Mari Bastashevski (b. Saint Petersburg, 1980) is noted for creating thematically rich, complex works of art at the cutting edge of sociology and politics. Based between Switzerland and France, her academic background precipitates the strong research element of her work; Mari undertook courses in Genocide Studies at Copenhagen University as part of their art history programme, later earning an MA from the Danish Media and Journalism School.
She is currently a PhD candidate at Trondheim Academy of Fine Art, NTNU, where her doctoral research aims to ‘encompass a new environmental and ontological fluidity’ by assessing the extent to which ‘augmented reality media environment[s] serve as a means of field research into a divergent world, a world of many worlds.’ The project itself, MODELING FOR TRANSMEMETIC WORLDS, is a cross-disciplinary research project which uses VR to explore the relationship between humans, non-human animals, and technology.
Many of Mari’s projects revolve around conflict; in her own words, they are ‘set in regions where well-intentioned political mandates result in abuse of authority.’ Between 2007 – 2010, Mari worked in Russia and North Caucasus on File-126, a project about the abduction of civilians during the Russian counter-terrorism regime. Depicting the empty rooms of victims of kidnapping, preserved by their families, Mari’s photographs reverberate with a profound sense of absence.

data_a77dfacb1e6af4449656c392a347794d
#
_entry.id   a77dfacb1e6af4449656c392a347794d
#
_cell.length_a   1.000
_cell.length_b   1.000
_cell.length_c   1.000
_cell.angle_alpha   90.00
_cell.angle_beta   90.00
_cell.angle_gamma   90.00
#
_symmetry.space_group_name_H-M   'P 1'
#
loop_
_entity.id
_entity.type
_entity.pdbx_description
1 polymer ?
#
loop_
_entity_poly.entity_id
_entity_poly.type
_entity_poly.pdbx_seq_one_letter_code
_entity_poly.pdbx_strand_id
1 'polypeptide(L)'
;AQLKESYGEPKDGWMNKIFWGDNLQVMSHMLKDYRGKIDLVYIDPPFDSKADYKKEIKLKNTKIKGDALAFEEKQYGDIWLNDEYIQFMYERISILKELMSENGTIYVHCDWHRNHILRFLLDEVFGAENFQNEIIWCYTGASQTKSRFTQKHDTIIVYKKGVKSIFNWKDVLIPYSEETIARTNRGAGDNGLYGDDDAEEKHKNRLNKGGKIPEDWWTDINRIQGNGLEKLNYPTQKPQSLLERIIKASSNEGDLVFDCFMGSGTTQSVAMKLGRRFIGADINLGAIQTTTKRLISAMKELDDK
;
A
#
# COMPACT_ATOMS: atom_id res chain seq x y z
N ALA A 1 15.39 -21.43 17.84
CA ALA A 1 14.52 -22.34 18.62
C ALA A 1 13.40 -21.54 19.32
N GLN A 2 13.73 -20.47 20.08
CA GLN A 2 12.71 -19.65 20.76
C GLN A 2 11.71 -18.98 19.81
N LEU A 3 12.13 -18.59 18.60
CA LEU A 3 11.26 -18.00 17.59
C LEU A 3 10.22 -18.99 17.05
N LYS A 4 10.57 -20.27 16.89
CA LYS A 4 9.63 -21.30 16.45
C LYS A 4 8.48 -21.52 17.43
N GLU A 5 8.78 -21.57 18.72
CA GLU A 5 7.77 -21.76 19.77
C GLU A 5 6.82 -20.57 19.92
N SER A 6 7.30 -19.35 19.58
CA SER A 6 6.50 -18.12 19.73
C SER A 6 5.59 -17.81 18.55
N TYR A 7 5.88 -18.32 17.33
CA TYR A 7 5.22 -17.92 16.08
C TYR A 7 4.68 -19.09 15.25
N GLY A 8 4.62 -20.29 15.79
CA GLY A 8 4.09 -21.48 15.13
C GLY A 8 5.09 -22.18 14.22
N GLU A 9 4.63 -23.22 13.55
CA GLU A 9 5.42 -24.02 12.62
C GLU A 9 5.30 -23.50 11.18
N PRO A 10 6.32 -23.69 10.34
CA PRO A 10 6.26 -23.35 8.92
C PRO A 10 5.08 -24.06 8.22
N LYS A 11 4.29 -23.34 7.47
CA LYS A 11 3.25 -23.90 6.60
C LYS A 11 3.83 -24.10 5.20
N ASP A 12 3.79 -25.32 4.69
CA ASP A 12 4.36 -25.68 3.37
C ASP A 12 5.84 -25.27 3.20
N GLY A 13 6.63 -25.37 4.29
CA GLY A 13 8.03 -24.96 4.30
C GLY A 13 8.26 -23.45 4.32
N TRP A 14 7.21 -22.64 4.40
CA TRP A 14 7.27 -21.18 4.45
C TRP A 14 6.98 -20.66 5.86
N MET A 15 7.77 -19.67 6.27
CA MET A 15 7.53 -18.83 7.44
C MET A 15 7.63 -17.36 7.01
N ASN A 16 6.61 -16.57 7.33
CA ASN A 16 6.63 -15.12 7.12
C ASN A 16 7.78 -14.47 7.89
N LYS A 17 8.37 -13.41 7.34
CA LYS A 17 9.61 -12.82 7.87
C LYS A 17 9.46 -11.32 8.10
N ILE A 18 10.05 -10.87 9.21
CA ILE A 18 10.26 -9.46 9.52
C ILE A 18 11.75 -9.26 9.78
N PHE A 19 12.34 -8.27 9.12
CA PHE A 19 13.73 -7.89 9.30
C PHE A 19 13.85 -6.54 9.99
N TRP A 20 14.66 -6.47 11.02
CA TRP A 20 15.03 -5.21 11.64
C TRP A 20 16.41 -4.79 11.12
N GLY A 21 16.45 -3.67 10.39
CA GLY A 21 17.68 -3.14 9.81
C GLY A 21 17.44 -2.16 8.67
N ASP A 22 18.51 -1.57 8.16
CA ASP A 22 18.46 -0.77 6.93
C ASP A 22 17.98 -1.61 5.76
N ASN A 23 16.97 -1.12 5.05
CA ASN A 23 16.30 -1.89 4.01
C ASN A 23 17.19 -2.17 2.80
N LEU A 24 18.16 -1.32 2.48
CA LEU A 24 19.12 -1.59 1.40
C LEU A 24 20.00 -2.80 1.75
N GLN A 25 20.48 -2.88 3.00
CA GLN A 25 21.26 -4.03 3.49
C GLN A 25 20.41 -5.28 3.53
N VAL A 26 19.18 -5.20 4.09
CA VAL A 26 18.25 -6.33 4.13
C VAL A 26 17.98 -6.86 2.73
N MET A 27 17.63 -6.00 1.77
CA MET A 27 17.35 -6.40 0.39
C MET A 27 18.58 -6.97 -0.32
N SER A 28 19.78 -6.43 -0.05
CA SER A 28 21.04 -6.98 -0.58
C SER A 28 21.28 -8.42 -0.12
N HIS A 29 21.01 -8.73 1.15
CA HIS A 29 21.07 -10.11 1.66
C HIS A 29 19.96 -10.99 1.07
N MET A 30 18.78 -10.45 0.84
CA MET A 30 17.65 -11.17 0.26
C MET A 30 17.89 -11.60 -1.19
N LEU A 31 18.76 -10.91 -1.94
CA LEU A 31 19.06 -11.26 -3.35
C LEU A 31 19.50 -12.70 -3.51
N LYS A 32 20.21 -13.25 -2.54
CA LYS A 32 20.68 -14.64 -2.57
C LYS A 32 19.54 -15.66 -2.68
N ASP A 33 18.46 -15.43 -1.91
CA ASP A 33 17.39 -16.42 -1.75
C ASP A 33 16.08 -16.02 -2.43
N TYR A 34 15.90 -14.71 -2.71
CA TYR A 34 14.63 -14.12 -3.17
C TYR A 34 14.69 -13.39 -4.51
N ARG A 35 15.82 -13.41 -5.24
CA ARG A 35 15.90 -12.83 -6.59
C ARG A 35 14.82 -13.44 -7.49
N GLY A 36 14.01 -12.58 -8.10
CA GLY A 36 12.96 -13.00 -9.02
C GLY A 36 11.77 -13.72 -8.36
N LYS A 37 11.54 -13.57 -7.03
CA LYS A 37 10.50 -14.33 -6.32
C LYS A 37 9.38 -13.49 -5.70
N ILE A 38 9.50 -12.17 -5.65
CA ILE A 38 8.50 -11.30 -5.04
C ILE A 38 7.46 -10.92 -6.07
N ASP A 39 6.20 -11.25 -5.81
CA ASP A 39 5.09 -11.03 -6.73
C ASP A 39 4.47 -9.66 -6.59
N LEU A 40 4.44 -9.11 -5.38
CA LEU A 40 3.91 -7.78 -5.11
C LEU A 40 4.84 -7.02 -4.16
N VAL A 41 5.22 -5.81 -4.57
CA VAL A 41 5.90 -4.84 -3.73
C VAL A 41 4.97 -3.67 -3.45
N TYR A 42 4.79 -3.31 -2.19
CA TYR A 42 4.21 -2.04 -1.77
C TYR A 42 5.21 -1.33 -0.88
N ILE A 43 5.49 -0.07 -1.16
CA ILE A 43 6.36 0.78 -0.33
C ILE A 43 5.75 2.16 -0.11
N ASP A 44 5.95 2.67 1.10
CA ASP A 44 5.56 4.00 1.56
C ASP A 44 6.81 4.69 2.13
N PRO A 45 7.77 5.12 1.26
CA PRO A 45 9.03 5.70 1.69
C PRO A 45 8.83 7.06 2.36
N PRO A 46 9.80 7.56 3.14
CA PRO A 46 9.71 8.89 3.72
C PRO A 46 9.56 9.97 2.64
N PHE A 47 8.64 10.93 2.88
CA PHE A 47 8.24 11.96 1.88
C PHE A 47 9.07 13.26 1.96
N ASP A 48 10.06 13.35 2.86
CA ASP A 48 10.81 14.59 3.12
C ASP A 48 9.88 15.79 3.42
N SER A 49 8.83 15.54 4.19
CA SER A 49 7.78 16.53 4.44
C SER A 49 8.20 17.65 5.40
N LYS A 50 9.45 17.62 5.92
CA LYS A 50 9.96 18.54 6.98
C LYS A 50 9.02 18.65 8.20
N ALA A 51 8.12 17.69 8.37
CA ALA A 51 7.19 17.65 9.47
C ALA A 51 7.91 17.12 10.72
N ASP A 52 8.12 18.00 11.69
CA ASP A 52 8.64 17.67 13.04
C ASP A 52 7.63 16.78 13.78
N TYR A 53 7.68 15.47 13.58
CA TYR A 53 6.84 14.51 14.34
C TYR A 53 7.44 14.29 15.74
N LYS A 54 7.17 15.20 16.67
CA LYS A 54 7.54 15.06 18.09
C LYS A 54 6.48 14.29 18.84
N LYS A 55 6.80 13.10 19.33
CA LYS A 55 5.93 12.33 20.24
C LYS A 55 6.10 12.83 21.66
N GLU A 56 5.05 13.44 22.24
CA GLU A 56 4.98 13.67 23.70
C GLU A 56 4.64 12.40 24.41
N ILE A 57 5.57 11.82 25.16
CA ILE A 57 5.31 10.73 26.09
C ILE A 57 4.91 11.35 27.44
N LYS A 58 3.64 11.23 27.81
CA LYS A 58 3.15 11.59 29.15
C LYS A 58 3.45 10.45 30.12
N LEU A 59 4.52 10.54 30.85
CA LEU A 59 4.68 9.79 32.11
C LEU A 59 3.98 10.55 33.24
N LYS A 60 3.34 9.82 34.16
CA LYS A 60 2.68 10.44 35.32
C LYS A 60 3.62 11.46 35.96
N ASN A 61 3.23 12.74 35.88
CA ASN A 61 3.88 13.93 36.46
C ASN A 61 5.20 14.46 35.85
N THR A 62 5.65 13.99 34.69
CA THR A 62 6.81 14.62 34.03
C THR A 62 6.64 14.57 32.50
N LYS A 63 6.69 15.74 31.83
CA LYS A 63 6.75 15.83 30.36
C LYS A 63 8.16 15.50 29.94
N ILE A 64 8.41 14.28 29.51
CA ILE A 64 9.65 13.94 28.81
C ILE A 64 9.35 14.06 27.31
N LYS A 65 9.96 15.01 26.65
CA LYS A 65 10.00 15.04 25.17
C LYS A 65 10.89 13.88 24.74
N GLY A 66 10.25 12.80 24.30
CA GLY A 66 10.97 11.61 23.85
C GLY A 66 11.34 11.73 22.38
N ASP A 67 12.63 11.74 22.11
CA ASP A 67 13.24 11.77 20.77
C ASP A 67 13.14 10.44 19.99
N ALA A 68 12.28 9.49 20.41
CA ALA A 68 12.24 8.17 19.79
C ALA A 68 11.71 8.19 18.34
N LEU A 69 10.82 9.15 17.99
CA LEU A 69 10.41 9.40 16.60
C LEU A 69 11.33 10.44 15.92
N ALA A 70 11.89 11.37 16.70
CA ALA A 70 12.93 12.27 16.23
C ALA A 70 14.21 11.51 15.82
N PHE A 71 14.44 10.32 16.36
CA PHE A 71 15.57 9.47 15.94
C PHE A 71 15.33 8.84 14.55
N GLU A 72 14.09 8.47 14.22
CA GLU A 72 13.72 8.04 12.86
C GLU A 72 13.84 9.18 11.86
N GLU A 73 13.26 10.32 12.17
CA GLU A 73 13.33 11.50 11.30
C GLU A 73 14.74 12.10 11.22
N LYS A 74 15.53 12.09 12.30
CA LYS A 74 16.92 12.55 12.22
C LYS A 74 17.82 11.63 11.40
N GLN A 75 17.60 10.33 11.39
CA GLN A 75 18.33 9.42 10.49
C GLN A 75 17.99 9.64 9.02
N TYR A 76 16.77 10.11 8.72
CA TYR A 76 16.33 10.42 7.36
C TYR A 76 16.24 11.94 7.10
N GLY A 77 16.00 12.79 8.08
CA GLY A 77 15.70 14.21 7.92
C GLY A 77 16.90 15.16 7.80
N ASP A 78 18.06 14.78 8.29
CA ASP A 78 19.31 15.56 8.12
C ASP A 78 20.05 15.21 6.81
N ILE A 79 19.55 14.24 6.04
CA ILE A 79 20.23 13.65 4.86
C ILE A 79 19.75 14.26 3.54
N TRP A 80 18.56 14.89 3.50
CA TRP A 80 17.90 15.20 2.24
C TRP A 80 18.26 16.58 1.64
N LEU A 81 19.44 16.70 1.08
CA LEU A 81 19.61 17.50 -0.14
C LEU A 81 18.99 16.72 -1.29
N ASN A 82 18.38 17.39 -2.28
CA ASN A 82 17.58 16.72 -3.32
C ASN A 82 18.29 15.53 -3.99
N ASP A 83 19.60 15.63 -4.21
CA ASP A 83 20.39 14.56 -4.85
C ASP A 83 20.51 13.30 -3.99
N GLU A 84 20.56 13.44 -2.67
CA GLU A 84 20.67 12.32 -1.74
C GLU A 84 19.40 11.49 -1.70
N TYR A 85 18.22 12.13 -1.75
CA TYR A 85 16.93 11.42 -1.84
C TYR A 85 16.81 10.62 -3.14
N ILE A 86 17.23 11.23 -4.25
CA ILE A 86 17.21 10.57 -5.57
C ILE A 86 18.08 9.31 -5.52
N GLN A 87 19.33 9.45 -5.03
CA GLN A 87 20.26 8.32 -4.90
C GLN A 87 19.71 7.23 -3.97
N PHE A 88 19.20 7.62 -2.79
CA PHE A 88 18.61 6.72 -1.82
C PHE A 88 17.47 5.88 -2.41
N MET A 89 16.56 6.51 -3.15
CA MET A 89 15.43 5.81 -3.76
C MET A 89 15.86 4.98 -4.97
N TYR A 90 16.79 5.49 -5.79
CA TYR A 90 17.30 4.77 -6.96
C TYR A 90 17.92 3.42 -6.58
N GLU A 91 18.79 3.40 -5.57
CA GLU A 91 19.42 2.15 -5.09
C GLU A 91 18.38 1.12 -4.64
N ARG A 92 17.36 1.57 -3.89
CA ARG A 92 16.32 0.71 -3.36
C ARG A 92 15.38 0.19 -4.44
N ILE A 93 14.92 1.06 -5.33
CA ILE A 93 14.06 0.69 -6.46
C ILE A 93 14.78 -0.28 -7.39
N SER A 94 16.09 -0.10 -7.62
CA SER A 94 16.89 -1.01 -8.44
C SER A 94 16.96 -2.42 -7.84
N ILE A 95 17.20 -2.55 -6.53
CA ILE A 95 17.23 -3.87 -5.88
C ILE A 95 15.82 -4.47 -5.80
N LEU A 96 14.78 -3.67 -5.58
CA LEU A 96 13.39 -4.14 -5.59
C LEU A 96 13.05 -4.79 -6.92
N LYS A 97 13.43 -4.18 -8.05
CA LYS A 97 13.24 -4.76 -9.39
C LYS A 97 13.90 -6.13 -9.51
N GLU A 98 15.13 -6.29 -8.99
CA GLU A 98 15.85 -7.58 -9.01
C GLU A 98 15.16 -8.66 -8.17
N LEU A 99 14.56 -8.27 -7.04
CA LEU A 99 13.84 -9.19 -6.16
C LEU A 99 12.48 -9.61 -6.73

Much of Mari’s work highlights esoteric or obscured narratives; Pete Brook, writing for Medium, has suggested that Mari ‘makes photographs […] to show her stories cannot be photographed. These images are way-markers along roads of discovery.’
While she works predominantly in documentary, Mari uproots the conventions of photojournalistic reportage by privileging text and image equally, yet separating them into individual narratives rather than using images in an illustrative manner. In this way, the image is distinguished as an interpretable object in its own right, inviting analysis and speculation.
The character and content of Mari’s work is truly original, rendering her one of the most innovative women photographers of the contemporary moment. Internationally recognised, Mari’s work has been published in XXI, NYTimes, Yvi, and Esquire and exhibited by the Open Society Foundation, Paris Photo, Grande Plage and Platform 2012 Fotomuseum Winterthur, among others.